Here is divine revelation:
1 Corinthians 14:1 RSV (emphasis added): "Make love your aim, and earnestly desire the spiritual gifts, especially that you may prophesy."
Yet, one of the most common hesitations of some Catholics toward the Catholic Charismatic Renewal--in spite of outrageously strong endorsements by Popes Paul VI, John Paul the Great, and now Benedict XVI (Benedict is breaking new ground in this area as shown by his recent letter to all priests unequivocally emphasizing the charismatic dimension)--is that to seek the gifts or charisms is to somehow act out of pride. Yet, how can that be a proper reaction given the divinely revealed injunction quoted above?
Vatican II teaches in Lumen Gentium 12 that we should not "rashly" seek extraordinary gifts (beware of bad translations that leave out the word "rashly" which is in the official Latin text; unfortunately, there is a bad English translation on the Vatican website, which some of us have sought to correct). So, of course, do not seek anything, much less the charisms, rashly or blindly or recklessly. And certainly do not seek them out of a desire to become the center of attention or to gain power or control over others or to revel in sensationalism for the sake of sensationalism. The purpose of the charisms is to build up the Church, a task accomplished solely out of agape or love. Paul makes that abundantly clear in his famous hymn to love or agape in 1 Corinthians 13, whose purpose is to teach us the way to exercise the charisms. How ironic that many who run away from the charisms also love to make use of 1 Corinthians 13. Well, that chapter was written to teach us how to exercise the charisms and thus assumes that we will seek them in the first place. Otherwise, Paul's chapter 13 makes no sense in the epistle.
Yet, some still persist in a fear of seeking the charisms as if, somehow, "seeking" is something that is a bit tawdry or intrinsically bad. This vague hesitation seems to persist in spite of Jesus' commanding and teaching us to seek so that we shall find (see Matt. 7:7; Luke 11:19).
Maybe, an analogy will help get our bearings straight. Since St. Pius X, Catholics have been encouraged to seek frequent Holy Communion. There is no greater gift to us than Jesus in the Eucharist. Yet, we are encouraged to seek this greatest of gifts frequently. If we can seek the greatest gift frequently, perfectly consistent with the best piety and devotion, why can we not also seek, consistent with the best piety and devotion, the lesser gifts called charisms?
Some will rightly point out that some have abused the charisms. But, as Catholic speaker Matthew Kelly says (my paraphrase), the abuse of a good does not diminish the good of a good. Likewise, the Eucharist is frequently abused in sacrilegious communions--do we then discourage all with a blanket appeal to avoid the Eucharist? Certainly not, because such a blanket call to avoid the Eucharist would simply play into the hands of Screwtape. Similarly, a blanket call to not seek the charisms would play into the hands of Screwtape by denying to the Church precisely the gifts that build her up. Instead, we should encourage proper and discerning preparation for the Eucharist and for the charisms. Ironically, the charism of discernment of spirits will aid us in such preparation of ourselves and of others for receiving these Catholic gifts.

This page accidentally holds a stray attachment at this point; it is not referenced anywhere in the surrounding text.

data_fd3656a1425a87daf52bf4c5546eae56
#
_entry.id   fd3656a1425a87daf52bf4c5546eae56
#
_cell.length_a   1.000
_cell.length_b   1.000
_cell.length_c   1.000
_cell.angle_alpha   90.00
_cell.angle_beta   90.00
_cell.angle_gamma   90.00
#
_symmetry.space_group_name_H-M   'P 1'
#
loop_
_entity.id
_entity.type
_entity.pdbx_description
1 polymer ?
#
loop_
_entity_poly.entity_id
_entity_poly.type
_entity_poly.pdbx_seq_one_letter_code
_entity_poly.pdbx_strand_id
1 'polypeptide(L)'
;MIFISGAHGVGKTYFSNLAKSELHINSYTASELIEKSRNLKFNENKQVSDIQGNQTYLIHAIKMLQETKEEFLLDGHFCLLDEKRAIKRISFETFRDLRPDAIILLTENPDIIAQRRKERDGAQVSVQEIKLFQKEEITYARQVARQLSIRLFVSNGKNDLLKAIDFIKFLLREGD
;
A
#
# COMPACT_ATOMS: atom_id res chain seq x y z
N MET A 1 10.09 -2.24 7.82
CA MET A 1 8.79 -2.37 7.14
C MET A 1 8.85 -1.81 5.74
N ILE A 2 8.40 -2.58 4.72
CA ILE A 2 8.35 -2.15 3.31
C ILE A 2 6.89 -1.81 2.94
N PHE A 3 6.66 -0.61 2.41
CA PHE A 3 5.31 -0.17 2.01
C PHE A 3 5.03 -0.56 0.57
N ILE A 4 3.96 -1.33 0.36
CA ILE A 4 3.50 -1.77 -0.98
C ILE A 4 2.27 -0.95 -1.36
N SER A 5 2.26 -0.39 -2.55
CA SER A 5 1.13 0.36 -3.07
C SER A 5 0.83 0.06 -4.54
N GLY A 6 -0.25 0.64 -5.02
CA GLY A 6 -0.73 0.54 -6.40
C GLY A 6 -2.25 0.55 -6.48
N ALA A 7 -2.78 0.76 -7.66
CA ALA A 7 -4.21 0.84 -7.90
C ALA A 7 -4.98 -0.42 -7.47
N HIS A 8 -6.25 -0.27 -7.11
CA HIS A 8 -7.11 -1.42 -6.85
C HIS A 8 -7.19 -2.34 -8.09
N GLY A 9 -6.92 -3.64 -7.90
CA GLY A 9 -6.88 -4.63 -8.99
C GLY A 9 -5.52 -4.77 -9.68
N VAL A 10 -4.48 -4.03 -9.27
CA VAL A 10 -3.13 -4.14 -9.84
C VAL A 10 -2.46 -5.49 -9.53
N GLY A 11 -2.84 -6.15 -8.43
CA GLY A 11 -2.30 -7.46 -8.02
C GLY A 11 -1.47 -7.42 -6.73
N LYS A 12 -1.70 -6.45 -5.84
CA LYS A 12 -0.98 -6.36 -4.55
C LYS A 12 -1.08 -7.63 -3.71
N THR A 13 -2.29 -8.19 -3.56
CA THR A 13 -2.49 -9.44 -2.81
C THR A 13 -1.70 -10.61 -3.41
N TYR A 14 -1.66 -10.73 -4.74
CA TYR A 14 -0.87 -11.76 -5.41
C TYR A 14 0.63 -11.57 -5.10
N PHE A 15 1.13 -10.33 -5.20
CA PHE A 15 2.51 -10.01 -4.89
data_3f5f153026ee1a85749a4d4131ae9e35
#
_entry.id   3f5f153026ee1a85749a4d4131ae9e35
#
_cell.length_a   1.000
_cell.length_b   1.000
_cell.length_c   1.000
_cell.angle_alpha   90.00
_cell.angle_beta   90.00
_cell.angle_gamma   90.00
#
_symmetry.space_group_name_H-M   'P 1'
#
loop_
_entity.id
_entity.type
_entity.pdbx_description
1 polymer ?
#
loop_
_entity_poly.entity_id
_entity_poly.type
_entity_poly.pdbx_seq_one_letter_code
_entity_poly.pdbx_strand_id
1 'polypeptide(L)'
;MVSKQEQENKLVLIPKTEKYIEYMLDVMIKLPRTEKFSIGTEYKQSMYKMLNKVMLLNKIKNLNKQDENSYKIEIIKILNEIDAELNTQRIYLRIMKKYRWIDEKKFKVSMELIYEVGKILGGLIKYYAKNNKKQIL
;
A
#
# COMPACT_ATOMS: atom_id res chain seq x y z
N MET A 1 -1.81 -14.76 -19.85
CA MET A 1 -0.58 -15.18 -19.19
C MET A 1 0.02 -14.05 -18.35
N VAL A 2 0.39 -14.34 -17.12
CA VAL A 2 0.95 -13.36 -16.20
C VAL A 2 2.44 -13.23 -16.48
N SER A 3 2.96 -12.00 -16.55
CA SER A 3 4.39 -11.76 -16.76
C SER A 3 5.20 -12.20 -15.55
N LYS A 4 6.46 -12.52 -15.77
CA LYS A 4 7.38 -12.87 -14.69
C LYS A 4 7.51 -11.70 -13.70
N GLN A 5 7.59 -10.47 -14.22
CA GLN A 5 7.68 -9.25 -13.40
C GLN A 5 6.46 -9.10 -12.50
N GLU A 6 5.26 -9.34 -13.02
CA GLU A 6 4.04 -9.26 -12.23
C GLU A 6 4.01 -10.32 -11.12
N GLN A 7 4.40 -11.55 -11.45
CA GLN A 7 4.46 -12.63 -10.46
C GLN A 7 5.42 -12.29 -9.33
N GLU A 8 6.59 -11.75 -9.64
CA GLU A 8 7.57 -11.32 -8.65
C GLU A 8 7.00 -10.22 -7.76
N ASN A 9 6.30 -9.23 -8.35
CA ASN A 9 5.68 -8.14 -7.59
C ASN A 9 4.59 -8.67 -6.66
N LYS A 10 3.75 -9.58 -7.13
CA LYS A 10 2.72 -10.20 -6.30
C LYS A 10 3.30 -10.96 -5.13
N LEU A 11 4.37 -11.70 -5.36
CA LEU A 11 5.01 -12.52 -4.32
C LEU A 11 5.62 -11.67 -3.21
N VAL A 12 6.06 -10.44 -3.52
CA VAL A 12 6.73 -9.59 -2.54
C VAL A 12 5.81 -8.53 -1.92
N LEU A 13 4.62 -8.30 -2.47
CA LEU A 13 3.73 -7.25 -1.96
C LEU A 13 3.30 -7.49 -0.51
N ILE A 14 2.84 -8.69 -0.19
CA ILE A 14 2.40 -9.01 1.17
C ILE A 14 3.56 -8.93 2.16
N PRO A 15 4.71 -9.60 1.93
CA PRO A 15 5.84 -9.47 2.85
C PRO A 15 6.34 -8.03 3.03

In Catholic spiritual writings, we see the warning not to seek out the extraordinary, such as visions. But charisms are not visions per se, although the exercise of charisms may be accompanied by visions. As Catholic moralists do, let us define specifically the object of our intentional seeking before rendering a premature judgment on a specific activity. The object is to seek, in obedience to Scripture, the gifts that build up the Church, with or without the accompaniment of visions. It is up to the Lord to choose if such visions will be part of the exercise of a charism. Frankly, I can very well identify with the desire not to pursue or seek visions per se--I think I would find them a bit frightening, to say the least.
It makes no sense to refuse to seek the gifts that build up the Church out of a misplaced fear that we would thereby be acting pridefully. The very definition of a charism as a service to the Church objectively dispels the element of pride. If any pride is involved, then we have inserted it; such pride is not at all a necessary part of the seeking of the gifts commanded by Scripture. Recently, I heard Catholic evangelist Damian Stayne from England note that we should earnestly desire the spiritual gifts because the Lord earnestly desires to bestow them. That earnest desire to bestow them is abundantly clear in the Scriptures and in the history of the Church. The modern Catholic Charismatic Renewal since Vatican II confirms that desire to bestow them.